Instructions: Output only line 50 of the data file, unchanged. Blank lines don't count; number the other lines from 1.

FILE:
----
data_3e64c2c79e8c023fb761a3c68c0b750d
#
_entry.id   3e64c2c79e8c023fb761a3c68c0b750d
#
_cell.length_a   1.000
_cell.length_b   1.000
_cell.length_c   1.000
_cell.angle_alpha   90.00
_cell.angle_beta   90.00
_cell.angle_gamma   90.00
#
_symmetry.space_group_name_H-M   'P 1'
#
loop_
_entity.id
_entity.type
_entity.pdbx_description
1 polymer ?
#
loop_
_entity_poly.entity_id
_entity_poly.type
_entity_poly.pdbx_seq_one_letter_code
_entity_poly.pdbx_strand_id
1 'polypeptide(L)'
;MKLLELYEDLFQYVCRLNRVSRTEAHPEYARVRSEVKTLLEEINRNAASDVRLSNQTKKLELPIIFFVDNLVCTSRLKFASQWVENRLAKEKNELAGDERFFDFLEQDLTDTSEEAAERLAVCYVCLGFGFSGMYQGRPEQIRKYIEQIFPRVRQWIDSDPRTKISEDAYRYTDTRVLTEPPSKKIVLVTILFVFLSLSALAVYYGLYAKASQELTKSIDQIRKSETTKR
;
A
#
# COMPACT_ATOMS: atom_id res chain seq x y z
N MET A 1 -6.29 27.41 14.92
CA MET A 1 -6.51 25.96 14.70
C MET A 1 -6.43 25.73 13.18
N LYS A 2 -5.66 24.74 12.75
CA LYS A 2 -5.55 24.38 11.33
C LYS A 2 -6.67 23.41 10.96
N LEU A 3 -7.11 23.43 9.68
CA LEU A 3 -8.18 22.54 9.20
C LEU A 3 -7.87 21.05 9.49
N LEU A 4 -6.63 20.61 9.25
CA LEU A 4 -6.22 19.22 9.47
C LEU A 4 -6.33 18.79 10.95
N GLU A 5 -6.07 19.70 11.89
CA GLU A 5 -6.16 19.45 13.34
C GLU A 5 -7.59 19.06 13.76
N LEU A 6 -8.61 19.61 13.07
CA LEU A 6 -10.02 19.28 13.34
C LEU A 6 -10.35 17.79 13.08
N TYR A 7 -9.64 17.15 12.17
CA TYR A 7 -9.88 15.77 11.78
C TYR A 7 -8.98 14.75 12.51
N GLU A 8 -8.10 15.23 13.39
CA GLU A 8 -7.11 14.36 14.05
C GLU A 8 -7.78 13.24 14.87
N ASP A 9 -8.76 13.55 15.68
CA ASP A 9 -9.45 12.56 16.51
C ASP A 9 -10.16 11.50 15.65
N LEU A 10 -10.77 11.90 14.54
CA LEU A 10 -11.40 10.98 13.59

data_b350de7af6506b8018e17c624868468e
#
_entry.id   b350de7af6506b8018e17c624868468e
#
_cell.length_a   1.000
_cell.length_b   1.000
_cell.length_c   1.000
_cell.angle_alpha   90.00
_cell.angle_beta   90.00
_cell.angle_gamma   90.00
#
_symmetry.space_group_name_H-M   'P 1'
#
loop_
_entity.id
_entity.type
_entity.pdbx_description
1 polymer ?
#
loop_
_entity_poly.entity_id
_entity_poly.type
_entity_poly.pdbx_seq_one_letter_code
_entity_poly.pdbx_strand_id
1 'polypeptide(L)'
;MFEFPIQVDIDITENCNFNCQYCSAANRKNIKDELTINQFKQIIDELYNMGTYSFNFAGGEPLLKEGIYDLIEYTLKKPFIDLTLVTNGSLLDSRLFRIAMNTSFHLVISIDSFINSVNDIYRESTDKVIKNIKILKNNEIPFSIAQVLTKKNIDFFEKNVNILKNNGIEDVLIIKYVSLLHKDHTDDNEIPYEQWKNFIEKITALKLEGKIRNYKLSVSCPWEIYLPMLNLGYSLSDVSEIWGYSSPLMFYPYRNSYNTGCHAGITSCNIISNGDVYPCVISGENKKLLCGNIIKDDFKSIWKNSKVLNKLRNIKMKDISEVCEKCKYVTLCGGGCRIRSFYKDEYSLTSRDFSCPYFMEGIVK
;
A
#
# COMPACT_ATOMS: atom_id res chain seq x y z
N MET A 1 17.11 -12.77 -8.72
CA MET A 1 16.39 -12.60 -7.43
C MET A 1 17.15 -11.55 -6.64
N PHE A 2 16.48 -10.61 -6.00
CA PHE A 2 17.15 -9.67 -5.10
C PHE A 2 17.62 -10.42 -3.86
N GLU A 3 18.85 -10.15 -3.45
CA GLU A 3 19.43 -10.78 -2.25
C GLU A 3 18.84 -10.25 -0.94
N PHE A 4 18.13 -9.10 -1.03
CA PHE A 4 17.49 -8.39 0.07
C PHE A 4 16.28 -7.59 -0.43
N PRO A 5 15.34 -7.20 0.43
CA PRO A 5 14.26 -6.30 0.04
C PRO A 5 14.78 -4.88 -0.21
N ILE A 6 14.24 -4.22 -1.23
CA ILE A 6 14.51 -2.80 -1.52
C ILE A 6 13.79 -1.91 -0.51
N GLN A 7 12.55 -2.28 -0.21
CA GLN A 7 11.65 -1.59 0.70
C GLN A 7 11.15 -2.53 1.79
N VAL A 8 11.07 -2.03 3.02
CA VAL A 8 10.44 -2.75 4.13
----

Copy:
CA TYR A 7 -9.88 15.77 11.78